Farmers liken disease risk from imported grains to foot-and-mouth disease

Importing grain is akin to bringing in an animal with foot-and-mouth disease, IFA President, Joe Healy has warned.

Speaking at the final of the FBD Young Farmer of the Year Competition last night, Healy said that farmers have expressed concerns about the presence of weed seeds in imported grain, which could have a negative impact on the Irish tillage industry.

Healy also said that the two boat loads of grain, which were at the centre of two separate protests, where of an inferior quality to the grain produced by Irish farmers.

The IFA President also urged farmers to make an effort to use Irish-grown grain in rations this winter to support struggling tillage farmers.

The first Teagasc estimates puts the overall 2016 Irish cereal harvest down 15% compared to last year, with yields of winter barley and oilseed rape disappointing on many farms.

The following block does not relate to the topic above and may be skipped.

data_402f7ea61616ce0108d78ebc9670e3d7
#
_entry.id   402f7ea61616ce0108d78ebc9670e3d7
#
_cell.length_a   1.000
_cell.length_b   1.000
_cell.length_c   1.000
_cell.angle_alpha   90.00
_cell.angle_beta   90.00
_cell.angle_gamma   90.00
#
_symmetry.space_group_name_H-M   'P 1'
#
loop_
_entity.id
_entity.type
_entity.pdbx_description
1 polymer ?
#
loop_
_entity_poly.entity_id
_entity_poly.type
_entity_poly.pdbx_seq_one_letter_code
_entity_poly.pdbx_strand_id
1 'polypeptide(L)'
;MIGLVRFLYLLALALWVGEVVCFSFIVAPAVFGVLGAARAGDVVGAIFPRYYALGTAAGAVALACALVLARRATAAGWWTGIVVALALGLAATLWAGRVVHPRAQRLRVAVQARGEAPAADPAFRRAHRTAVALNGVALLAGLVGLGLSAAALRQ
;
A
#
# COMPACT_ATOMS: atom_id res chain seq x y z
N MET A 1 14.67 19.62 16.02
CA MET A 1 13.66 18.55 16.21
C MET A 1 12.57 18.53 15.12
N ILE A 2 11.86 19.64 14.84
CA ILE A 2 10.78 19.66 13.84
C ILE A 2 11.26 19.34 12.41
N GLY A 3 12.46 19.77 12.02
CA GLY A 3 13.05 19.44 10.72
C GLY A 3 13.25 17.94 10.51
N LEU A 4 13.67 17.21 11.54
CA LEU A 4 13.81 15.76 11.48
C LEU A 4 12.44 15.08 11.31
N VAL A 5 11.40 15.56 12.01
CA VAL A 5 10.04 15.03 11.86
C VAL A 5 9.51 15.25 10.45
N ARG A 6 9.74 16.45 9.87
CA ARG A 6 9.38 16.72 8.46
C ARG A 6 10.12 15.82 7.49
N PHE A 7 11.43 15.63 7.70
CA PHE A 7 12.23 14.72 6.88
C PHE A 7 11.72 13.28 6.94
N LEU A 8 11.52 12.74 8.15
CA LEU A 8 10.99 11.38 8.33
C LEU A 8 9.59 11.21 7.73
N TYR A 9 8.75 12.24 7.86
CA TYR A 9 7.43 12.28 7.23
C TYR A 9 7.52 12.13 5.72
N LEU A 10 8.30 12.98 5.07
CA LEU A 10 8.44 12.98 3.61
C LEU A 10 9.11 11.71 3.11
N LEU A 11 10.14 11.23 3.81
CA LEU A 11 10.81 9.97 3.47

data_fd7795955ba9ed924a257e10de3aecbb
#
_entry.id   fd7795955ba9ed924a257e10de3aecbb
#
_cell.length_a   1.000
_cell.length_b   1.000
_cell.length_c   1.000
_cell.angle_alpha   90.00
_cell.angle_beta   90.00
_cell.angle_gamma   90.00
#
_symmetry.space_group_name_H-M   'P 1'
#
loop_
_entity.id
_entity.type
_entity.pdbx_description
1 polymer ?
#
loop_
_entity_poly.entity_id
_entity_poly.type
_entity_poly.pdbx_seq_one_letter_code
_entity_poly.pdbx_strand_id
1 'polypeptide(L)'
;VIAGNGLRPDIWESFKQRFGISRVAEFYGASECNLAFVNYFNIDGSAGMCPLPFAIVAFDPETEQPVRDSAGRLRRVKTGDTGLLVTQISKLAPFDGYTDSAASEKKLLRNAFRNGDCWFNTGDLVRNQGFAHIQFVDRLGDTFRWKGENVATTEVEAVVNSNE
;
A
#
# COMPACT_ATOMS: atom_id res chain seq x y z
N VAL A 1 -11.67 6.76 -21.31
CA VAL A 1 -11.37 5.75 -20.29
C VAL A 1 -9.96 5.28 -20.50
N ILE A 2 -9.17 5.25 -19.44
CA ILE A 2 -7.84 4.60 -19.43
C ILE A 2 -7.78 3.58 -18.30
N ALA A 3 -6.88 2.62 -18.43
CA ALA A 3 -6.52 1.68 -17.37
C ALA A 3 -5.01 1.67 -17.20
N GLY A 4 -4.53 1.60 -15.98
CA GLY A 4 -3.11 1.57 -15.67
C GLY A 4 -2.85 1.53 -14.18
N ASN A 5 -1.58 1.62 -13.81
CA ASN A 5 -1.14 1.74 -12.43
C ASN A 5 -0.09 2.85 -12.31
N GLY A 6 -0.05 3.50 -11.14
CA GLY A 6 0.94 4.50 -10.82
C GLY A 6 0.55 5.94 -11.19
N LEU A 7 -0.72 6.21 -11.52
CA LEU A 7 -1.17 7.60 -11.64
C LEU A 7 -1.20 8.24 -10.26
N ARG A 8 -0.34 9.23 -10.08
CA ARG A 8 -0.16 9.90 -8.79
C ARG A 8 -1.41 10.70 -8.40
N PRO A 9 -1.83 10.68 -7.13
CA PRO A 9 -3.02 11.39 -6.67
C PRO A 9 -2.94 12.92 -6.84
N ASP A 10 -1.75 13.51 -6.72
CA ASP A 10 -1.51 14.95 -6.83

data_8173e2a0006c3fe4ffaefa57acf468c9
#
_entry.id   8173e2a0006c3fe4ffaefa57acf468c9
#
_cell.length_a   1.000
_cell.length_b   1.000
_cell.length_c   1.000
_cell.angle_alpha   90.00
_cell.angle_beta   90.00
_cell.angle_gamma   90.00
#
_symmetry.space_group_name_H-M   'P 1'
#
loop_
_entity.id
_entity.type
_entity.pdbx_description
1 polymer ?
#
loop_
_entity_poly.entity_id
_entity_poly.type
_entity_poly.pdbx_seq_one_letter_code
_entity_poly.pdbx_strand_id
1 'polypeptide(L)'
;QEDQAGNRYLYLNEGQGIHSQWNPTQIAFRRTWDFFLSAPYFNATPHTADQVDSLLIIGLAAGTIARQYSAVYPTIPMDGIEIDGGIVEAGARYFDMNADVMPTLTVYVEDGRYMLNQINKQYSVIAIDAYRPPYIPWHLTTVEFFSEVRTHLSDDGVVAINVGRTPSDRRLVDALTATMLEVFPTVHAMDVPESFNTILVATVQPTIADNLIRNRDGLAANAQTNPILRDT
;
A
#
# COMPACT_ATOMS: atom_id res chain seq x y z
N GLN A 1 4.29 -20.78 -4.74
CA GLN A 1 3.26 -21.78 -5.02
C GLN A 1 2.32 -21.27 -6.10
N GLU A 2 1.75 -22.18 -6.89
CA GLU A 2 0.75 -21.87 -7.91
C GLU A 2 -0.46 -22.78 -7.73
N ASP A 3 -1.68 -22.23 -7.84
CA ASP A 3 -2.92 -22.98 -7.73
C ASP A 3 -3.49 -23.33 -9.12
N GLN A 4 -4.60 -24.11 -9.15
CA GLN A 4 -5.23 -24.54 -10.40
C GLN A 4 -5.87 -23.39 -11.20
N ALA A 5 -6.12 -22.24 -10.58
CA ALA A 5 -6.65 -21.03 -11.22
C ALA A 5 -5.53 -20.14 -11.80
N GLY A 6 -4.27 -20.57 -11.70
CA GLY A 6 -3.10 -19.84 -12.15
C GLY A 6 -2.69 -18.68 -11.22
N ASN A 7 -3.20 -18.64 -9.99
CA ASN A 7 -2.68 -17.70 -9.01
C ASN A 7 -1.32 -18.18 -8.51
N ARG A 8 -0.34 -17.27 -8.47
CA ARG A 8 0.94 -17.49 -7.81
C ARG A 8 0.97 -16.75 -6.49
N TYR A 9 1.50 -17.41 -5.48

However, winter wheat and spring barley harvested so far are reporting good yields and quality.

Looking further afield, the European Commission’s latest crop update says that continued hot and mostly dry conditions in much of Europe in July and August have led to a further reduction in the yield forecast for spring and summer crops.

According to the European Commission, the yield outlook for winter cereals is slightly improved thanks to favourable weather conditions in northern parts of Europe.

Overall, the yield forecast for total EU cereals dropped to almost 10% below last year’s level, and to 1% below the five-year average.

However, despite the falling yields in Europe, the International Grains Council is still forecasting a record world grain harvest this year.

With further upward revisions for wheat and maize (corn), the forecast for world total grains (wheat and coarse grains) production in 2016/17 is 23m tonnes higher month-on-month.

It puts world output at an all-time peak of 2,069m tonnes, up by 3% year-on-year.

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